The inspiration of Shadow of the Colossus can be felt in the climbing of giant enemies in Dragon's Dogma, the bosses only, 2D single-shot action title Titan Souls, and even the peaceful landscape exploration of games like Journey. It's also a title that's referenced a lot in independent development. Furi, by French developer The Game Bakers, is one such indie game, a sort of hybrid of the Boss Fights Only format of Colossus and the quick, reaction-based pattern recognition of a Punch-Out game, with some bullet hell-style shooting in between.
Wednesday, June 29, 2016
The Neon Demon: Or, what the hell did I just watch? Like Only God Forgives as a follow up to Drive, this movie is partially Nicholas Winding Refn saying, "that was too nice, how can I go darker?"
The first 2/3rd of the film are a hallucinatory show business/fashion world as Hell story, along the same lines as Black Swan. The final act is a disgusting series of events that keep getting more and more ludicrous until I went from feeling sick to just throwing my hands up and laughing. Every shot's perfectly composed, with incredible color, light, and framing, and Refn makes sure that we watch, in graphic detail, some absolutely horribly gross things. I really don't get grossed out by movies easily; I did here! This wouldn't be as effective at home on a TV, being there in a theater unable to turn away is truly something special and horrible.
Maybe there's some psychic future-sight at play here. Maybe the moon's a conscious, malevolent force. Maybe there's witches around. No one turns into a literal werewolf, though maybe they should. There are monsters, in the form of walking, talking metaphors. While picking out lipstick names, Jena Malone's character asks,"Are you food, or sex?" The best line in the film.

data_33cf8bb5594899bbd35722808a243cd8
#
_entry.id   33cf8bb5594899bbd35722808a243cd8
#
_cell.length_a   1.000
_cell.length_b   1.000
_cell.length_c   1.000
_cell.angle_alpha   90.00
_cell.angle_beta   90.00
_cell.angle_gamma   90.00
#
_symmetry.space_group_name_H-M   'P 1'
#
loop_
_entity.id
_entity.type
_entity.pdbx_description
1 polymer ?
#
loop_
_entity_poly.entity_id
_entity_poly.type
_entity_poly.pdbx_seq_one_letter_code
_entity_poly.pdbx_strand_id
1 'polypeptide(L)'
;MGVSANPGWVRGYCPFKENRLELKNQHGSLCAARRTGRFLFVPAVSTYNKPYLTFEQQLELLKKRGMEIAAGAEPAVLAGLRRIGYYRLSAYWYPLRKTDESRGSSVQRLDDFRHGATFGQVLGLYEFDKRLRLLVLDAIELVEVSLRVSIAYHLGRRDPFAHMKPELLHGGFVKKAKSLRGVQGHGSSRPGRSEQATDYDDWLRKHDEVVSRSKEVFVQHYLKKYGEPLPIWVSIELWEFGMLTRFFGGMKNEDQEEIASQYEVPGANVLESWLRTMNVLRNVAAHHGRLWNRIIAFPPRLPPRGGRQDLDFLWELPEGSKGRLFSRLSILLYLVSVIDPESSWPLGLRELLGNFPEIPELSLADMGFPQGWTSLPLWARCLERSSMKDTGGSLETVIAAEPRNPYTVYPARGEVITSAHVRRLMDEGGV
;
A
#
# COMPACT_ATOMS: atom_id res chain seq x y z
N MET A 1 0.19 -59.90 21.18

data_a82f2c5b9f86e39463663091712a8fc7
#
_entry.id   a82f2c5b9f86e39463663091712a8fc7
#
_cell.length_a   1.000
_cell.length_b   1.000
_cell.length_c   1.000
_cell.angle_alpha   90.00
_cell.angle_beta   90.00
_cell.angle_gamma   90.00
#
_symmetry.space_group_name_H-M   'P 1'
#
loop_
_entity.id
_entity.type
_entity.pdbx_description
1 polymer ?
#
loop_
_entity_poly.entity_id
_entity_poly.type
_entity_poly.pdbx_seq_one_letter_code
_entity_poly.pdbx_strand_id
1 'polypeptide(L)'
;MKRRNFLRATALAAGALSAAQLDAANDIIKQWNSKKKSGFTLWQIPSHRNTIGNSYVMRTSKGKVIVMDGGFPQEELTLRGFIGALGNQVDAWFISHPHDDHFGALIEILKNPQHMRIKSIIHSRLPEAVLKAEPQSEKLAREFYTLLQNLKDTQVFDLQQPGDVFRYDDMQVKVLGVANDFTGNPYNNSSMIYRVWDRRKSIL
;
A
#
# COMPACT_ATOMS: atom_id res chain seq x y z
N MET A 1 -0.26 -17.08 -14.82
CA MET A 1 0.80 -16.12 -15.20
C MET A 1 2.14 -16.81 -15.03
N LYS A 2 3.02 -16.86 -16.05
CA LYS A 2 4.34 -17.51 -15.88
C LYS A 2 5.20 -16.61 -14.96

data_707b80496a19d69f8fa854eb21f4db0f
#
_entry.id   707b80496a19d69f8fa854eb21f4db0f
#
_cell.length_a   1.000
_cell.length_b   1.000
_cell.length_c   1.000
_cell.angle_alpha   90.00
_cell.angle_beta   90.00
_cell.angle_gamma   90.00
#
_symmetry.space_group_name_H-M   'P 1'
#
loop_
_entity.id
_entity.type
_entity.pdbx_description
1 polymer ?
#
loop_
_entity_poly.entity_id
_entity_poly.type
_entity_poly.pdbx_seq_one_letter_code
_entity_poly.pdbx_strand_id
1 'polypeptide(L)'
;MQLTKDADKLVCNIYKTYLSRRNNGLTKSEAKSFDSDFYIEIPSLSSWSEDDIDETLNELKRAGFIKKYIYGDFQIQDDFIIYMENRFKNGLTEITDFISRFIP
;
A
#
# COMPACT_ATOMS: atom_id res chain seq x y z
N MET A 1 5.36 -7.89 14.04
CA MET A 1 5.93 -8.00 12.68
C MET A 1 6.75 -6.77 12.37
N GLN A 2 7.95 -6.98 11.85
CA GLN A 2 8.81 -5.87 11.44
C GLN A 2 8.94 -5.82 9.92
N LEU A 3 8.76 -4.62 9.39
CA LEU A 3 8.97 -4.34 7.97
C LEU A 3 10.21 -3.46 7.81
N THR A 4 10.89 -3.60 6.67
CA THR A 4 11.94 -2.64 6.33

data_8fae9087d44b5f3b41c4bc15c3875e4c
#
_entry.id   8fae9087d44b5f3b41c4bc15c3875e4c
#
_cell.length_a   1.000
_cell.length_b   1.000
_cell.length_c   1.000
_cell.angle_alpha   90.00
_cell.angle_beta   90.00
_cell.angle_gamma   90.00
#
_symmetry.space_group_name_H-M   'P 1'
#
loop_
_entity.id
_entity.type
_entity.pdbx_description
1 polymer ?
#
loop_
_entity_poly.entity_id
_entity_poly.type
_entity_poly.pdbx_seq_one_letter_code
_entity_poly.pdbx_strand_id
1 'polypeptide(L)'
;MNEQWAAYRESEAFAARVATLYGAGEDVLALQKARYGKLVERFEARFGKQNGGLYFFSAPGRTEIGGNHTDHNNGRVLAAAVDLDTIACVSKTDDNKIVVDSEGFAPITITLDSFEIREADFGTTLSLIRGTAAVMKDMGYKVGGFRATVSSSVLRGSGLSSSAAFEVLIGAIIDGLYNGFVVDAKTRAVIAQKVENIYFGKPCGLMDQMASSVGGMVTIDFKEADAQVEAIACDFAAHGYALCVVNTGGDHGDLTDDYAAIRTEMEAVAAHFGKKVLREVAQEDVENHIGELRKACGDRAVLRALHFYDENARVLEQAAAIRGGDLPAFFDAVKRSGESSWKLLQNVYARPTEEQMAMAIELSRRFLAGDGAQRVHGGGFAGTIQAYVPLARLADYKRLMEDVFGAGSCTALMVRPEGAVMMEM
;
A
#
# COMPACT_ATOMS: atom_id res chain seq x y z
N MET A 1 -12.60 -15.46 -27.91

Keanu Reaves is really funny, until an awful turn of events. Jena Malone is the only real human in this world and has the only solid arc, until an awful turn of events. Elle Fanning and the other women playing models are all (intentionally) robotic. Alessandro Nivola is hilarious, and nothing bad happens to or with him! He says, "Beauty isn't everything, it's the only thing," which is maybe Refn lightly laughing about himself. The mix of the beautiful and the shockingly monstrous in this film's leads parallels the nature of Refn's films themselves.
Do not watch if you have a weak stomach. Even in the movie itself, some people just don't have the stomach for it.
Tuesday, June 28, 2016
Sometimes, I just feel like digging through my dressers looking at old stuff. I've got a habit of holding on to relics of my childhood, even total junk like a busted Game Boy covered in racing stripe stickers. It's less nostalgia for the items themselves (there are dozens of more convenient ways to play Game Boy games now, and most of them were pretty bad anyway) and more an emotional connection to where I was in my life at that time. It can be an old comic book I drew, the first CD I ever bought, or an old photo album. I sat with my friends reading this comic, I listened to this CD with my dad, I took these pictures with my first camera. An obsession with the past is often messy, but a night of reminiscence is always fun.
Monday, June 27, 2016
I have to admit I wasn't too excited for id Software's 2016 remake/re-envisioning of Doom when I first heard about it. While I enjoyed the original Doom way back in 1993, I'm generally not a big first-person shooter fan, and I put very little time into 2004's Doom 3 before giving up on it. Once the new Doom launched, I was surprised by the overwhelmingly positive reviews, but didn't get a chance to check it out myself until publisher Bethesda launched a free demo at E3 2016. Demos are increasingly rare nowadays, but this one proved why they're so valuable: I downloaded it, played through, and immediately wanted to pick up the full game. I'm glad I did: This new version of Doom is the best shooter I've played in years.